The Greater Amman Municipality (GAM) sign at Al-Ghabawi landfill.

The Al-Ghabawi landfill... What a sight!

Why it is important to separate and recycle our waste?

We are using up massive lands for waste management, and this highlights the importance of recycling, because if people make it a habit to separate their waste and recycle it, a lot less land can be used, and we save more land for better and  more productive purposes. Also, the Ghabawi project is supposed to last us till 2027, where all cells will be filled by then to their maximum capacity (we have already used up 3 cells). So soon enough, we will need to find more land to basically dump our waste in.  
Another significant point is that the biological time and process for waste to decompose differs depending on the nature of the item.  For example, paper takes around 3 months to decompose, while plastic takes up to 800 years and glass up to 4000 years! So when the waste is separated, it becomes easier to manage waste according to the time it takes to decompose. This saves a lot of land, money & of course it is just way more sustainable.  And of course, needless to say, by recycling products, new products can be produced and reused out of old ones.

Waste disposal in action!

You mention that the Ghabawi landfill is huge. How big is it exactly?

The whole project in Ghabawi is comprised of 9 cells; each cell is 120,000m2.  The depth of each cell is 15m and they keep filling the cells deep down till it’s filled up to 5m above the ground. So basically the size of each cell is massive, and just imagine how big the entire Ghawabee project is with nine cells in total.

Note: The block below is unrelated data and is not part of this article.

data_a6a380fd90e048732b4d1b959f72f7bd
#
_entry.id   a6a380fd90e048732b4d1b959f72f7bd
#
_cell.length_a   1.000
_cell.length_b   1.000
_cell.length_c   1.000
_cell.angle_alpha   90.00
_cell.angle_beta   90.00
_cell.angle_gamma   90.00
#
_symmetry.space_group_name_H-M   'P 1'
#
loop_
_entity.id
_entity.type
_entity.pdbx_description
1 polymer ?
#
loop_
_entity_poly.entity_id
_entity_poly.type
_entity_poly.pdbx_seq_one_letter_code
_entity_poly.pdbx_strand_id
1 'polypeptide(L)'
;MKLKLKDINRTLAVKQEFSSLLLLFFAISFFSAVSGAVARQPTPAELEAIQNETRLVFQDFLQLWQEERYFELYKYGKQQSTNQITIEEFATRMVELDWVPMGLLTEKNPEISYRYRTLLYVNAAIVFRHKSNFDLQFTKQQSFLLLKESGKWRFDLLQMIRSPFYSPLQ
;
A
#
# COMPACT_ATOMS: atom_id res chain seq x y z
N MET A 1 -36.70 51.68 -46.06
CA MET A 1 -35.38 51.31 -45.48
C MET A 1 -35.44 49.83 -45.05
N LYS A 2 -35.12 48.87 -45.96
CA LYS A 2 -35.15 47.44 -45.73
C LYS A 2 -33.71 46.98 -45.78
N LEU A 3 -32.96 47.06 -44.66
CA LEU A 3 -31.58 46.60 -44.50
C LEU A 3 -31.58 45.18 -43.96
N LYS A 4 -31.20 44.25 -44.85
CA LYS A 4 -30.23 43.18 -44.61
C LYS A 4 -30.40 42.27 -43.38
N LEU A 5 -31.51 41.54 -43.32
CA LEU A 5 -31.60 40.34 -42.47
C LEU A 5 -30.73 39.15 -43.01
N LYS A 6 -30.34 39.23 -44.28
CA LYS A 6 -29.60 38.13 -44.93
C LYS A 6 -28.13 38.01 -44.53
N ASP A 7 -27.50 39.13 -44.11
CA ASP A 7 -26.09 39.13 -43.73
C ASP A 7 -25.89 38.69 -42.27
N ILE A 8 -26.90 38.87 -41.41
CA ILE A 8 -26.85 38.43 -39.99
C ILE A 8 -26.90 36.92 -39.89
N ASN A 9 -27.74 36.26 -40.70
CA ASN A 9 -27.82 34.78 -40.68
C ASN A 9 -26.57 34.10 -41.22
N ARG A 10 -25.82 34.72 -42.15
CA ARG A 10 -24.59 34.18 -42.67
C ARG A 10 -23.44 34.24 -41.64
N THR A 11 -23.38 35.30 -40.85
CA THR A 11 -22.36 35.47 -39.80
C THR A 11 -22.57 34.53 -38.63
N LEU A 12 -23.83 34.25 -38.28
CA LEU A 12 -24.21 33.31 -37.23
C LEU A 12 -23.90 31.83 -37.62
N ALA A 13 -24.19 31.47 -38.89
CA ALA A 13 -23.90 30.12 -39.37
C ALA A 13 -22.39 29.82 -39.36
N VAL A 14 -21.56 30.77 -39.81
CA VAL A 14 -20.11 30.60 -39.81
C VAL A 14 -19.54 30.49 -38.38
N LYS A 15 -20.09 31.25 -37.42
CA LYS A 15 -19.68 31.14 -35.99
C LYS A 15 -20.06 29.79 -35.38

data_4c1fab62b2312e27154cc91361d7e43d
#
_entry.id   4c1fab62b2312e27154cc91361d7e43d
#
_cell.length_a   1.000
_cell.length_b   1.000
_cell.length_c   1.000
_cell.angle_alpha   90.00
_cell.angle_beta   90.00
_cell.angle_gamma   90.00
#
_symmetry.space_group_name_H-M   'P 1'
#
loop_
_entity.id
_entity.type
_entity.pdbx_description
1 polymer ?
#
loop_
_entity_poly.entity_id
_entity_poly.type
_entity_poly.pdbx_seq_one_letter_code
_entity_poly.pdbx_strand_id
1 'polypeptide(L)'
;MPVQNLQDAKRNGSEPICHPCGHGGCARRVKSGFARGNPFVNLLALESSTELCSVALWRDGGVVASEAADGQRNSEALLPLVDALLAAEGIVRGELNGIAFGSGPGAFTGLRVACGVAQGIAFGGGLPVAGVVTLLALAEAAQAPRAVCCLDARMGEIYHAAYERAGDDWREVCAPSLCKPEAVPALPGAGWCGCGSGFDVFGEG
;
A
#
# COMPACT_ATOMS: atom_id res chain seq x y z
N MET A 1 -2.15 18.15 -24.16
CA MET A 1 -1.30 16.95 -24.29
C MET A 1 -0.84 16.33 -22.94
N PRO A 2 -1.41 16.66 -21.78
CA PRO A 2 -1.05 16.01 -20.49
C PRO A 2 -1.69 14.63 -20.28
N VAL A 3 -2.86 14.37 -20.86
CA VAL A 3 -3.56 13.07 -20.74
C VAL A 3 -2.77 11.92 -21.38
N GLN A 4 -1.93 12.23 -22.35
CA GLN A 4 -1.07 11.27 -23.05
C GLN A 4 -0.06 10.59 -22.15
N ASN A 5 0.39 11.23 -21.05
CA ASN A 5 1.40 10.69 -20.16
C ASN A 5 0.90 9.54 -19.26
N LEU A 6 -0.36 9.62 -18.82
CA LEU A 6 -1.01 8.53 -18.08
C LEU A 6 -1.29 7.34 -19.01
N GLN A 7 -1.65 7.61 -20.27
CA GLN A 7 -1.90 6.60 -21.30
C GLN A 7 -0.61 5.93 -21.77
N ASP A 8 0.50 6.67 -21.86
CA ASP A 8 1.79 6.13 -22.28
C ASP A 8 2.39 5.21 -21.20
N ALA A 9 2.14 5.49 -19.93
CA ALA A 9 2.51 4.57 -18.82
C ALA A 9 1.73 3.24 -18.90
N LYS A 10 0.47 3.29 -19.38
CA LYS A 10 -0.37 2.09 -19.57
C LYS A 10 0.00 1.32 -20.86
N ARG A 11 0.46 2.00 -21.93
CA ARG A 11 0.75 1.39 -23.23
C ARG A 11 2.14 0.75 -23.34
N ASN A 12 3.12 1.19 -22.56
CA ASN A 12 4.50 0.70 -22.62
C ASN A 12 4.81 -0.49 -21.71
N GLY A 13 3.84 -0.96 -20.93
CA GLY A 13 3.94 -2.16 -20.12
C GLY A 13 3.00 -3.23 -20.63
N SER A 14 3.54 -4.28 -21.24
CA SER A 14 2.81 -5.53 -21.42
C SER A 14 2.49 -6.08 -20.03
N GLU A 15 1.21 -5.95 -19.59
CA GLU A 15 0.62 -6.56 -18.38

Basma seems rather happy to be in Al-Ghabawi!

From the interviews that you have conducted with Greater Amman Municipality (GAM), what can you tell us about their efforts to encourage recycling in Amman? What are your thoughts on the future of recycling in Jordan?

Now GAM has started small initiatives and projects to promote recycling by households in neighbourhoods in Amman. The first of these is in Umm Uthaina, where they started an awareness campaign and for every house/apartment, they installed three recycling bins: one green, one blue and one black (which is the logo of my project). The green bin is for paper/dry products, the blue for moist products that may contain water, and the black for other products such as glass and plastic. They started in Umm Uthaina first, before they expand it to the rest of Amman, to test the waters and see how people will respond to such an initiative. And so far so good! If you go to Umm Uthaina now, you will notice the bins in front of each property, and people are enjoying the whole process of recycling. 
I think the future of recycling in Amman and in Jordan as a whole is looking bright. There has been a noticeable rise in the amount of green initiatives in the country, some particularly focussing on encouraging individuals to recycle. Cozmo(a large supermarket chain in Amman), has recently installed a large recycling station in their parking lot, and it has been very successful. Also, there have been quite a number of new factories that specialise in recycling waste. For example, there is one factory in Amman in specific that recycles glass and reuses it creatively by producing glass for households, swimming pools and offices. All this, in addition to GAM initiatives of course, proves that there is hope that Jordanians will make a habit out of recycling!

Be sure to stay tuned for Part 2 of the interview about the techniques that went into producing the eco-friendly project. Here's a sneak peek:

Anoud x



MOCH said...

excellent jo basma ,, smart interview anoud.
wish you all the best.

Anoud Al-Fawwaz said...

Thanks for reading Moe :)

Related Posts Plugin for WordPress, Blogger...